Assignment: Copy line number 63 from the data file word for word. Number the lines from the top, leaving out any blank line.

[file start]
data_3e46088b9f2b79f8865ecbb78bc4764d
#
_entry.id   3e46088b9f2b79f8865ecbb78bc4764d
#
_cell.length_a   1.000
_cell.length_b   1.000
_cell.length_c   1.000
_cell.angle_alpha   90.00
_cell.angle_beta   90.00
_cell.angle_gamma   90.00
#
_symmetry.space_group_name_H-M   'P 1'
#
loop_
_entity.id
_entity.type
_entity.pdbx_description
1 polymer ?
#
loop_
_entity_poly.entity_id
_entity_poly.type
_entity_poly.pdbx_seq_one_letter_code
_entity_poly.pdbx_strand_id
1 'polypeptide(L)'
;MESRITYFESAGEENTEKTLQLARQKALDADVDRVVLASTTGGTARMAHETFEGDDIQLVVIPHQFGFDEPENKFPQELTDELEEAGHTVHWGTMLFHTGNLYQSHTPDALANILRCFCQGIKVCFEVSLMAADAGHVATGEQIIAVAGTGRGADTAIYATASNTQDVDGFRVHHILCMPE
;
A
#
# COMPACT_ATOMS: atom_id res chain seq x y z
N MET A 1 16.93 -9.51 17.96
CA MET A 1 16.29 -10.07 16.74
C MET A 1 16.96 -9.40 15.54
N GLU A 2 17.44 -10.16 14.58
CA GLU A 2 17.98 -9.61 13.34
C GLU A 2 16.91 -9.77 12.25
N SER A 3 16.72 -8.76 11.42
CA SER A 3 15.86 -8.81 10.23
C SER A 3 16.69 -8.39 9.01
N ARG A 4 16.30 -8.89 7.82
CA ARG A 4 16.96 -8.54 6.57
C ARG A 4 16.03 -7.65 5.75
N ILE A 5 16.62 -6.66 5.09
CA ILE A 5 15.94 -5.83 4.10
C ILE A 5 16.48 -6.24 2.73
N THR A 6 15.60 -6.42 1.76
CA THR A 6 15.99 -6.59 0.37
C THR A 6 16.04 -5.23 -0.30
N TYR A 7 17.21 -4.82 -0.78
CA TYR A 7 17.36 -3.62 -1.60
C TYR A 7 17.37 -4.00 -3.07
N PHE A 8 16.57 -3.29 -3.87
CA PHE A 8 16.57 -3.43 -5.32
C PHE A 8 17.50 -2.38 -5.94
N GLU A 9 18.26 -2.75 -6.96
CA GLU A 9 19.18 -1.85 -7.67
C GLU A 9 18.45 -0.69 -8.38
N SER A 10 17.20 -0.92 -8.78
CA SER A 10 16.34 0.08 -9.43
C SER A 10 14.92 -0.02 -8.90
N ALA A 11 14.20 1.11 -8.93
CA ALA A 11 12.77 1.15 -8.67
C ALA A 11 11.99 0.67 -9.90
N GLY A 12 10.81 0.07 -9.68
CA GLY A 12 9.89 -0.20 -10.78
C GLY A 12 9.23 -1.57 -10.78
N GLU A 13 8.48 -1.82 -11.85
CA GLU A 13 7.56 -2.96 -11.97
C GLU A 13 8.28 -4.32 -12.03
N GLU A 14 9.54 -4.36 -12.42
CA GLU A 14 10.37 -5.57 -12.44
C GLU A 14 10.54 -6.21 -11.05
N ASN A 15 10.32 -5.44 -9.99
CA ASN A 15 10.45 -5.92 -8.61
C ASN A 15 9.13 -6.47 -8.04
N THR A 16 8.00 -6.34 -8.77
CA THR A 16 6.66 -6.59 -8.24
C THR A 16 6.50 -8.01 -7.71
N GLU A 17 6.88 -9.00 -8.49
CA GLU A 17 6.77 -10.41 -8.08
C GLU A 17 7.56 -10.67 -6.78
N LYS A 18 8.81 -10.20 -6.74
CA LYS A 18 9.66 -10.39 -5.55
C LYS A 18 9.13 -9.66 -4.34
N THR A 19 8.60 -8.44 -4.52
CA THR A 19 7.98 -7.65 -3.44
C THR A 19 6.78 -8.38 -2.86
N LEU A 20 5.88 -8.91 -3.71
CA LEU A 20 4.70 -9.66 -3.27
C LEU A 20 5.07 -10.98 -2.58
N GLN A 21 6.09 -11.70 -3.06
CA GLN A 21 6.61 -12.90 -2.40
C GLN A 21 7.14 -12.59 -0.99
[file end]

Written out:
C ALA A 11 11.99 0.67 -9.90